-    printf("%02x\n", charHex);
+    printf("%02hhx\n", charHex);
 }

The printf modifier for a variable of type char is hh, although this is very rarely used in practice. Still, the Variadic plug-in warns about it, so fixing the test case support file prevents spurious warnings.

Note that all of these patches are intended to improve the precision of the analysis, but do not affect its correction: not applying these patches will lead Frama-C/Eva to produce several spurious warnings (and, in a few cases, such warnings will lead to non-termination, when the only possible behavior is undefined), but their absence will not make Frama-C's results unsound; bad cases will still be reported as such.

Rationale for analysis options

The analyze.sh script contains a series of non-default options used in the analysis. We present here the rationale for choosing these options during the analysis of Juliet 1.3. Similar options are grouped together for presentation purposes.

-no-autoload-plugins -load-module from,inout,report,scope,eva,variadic

These options are present in most of Frama-C's test suites. The -no-autoload-plugins option simply disables by default all plugins, which speeds up initialization of Frama-C. We then only load the plug-ins which are needed for Juliet: eva and its derived plugins (from, inout, scope), report for the CSV report, and variadic to handle variadic functions present in almost every test (e.g. printf). Overall, this is an optimization for running thousands of tests; when running only a few dozens of tests, the difference is negligible.

-kernel-warn-key parser:decimal-float=inactive \
-kernel-warn-key typing:no-proto=inactive \
-kernel-warn-key typing:implicit-conv-void-ptr=inactive \
-eva-warn-key locals-escaping=inactive

These options disable warnings which are not directly related to runtime errors, but are enabled by default since they often indicate code quality issues in real code bases. The first three warnings could be avoided by patching the code (e.g. adding prototypes, explicit casts, and avoiding inexact floating-point constants); the latter is related to addresses of variables remaining accessible out of their scopes (in Eva, their value becomes ESCAPINGADDR), and it is emitted since it is often easier to identify the moment where the variable becomes out of scope, rather than the later time at which it may be used. This is not an undefined behavior, unless the variables are actually used (which does not happen in the good test cases). In any case, when the values are accessed (as in the bad test cases), a different warning is emitted.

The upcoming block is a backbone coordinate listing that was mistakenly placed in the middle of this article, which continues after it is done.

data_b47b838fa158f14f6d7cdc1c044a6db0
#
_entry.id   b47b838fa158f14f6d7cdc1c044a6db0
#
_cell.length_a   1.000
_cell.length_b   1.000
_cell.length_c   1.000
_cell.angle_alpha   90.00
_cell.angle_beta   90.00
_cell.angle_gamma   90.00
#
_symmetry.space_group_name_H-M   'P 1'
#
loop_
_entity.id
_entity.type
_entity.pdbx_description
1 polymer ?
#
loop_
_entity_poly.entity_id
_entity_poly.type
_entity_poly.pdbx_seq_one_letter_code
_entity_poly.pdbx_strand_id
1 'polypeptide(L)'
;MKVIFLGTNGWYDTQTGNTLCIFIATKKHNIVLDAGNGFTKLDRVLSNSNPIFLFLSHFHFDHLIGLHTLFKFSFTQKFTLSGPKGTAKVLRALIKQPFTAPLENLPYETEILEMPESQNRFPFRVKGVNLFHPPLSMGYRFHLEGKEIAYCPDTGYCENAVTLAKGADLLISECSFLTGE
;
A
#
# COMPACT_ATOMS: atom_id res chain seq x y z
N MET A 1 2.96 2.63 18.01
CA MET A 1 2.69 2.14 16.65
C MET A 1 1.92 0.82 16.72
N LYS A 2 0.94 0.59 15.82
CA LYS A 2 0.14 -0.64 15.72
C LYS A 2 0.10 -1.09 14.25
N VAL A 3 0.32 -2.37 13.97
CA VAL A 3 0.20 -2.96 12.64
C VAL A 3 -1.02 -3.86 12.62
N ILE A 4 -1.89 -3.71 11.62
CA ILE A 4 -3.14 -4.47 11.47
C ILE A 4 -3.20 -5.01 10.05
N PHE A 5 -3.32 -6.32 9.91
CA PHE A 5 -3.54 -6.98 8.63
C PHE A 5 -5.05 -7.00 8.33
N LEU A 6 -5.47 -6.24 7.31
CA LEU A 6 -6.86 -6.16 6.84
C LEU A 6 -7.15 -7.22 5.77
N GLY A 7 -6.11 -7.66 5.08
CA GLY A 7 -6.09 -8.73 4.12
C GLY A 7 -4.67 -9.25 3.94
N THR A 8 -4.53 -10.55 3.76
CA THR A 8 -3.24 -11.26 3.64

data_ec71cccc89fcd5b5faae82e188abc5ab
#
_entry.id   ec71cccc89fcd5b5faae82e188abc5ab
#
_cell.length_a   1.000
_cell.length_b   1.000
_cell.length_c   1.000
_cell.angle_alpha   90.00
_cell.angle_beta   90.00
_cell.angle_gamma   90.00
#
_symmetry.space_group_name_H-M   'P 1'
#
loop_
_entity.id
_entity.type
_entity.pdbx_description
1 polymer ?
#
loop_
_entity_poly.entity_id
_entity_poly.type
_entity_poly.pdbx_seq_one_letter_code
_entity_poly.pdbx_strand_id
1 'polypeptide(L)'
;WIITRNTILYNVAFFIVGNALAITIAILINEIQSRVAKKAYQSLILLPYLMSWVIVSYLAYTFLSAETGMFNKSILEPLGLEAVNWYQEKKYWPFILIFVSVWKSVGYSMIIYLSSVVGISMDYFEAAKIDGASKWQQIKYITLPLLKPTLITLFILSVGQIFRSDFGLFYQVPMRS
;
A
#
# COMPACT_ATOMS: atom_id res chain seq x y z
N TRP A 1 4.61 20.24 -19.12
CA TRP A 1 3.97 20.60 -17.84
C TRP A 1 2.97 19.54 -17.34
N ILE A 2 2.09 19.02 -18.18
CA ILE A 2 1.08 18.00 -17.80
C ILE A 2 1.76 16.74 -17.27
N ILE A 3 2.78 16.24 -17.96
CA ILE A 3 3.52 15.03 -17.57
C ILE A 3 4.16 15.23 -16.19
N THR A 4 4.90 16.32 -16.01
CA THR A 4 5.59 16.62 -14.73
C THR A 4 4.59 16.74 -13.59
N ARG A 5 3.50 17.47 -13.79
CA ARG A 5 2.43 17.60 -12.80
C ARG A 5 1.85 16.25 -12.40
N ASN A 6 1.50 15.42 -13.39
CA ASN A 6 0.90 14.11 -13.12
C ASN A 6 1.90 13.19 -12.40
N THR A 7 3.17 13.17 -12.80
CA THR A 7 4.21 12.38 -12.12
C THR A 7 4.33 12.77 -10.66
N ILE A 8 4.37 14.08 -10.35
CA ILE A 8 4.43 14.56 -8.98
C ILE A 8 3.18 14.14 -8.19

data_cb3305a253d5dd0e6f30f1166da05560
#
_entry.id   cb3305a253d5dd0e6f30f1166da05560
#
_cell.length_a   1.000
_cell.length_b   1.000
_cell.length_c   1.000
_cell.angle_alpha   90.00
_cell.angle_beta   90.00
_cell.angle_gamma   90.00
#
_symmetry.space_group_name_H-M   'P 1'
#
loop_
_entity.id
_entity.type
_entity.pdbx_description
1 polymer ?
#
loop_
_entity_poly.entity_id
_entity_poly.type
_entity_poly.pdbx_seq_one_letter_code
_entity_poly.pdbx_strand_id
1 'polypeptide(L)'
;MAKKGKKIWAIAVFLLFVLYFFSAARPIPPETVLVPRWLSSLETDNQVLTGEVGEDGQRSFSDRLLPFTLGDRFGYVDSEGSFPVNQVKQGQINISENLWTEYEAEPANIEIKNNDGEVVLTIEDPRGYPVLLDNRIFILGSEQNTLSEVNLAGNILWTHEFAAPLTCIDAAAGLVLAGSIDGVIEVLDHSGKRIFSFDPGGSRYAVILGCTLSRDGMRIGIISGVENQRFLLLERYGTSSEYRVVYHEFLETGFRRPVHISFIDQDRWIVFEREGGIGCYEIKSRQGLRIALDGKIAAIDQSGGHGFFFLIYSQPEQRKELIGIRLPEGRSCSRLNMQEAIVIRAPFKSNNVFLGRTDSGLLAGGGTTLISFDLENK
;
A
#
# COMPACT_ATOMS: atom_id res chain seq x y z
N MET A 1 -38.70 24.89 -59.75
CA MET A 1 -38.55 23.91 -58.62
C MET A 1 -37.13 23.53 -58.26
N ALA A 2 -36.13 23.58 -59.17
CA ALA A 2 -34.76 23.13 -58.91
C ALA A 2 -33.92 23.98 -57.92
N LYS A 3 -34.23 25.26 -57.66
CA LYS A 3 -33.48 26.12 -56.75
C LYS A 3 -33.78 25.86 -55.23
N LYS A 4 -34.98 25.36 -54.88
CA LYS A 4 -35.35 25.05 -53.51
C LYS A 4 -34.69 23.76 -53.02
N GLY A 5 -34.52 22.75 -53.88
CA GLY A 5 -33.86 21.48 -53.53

-eva-msg-key=-initial-state \
-eva-no-show-progress \
-eva-print-callstacks \

These are all options related to minimizing the default verbosity of the analysis, except for the last, which adds callstacks to the output: when there are warnings, it is better to know where they come from.

-slevel 300 \

Some amount of slevel is useful to improve precision of the analysis. The chosen value is arbitrary, and variable according to the characteristics of the code under analysis. In the case of Juliet 1.3, this value is a good compromise between precision and speed of the analysis.

-eva-builtin alloca:Frama_C_vla_alloc_by_stack \

The alloca function (which is not in the C standard) is used in several test cases. In all of them, it behaves just like the allocation of a VLA (variable length array), that is, the variables are not used outside of the scope in which alloca was called1 . It is therefore safe to associate the vla_alloc builtin to calls to the alloca function in Juliet 1.3.

1 The main difference between alloca and the allocation of a VLA is that the latter is deallocated at the end of the scope in which it was created, while alloca memory blocks are deallocated at the end of the function in which they are called.

-warn-special-float none \

By default, Frama-C considers non-finite floating-point values as forbidden, emitting warnings when they may arise, even though this does not constitute an undefined behavior. This option allows non-finite floating-point values, thus avoiding spurious warnings.

-warn-signed-downcast \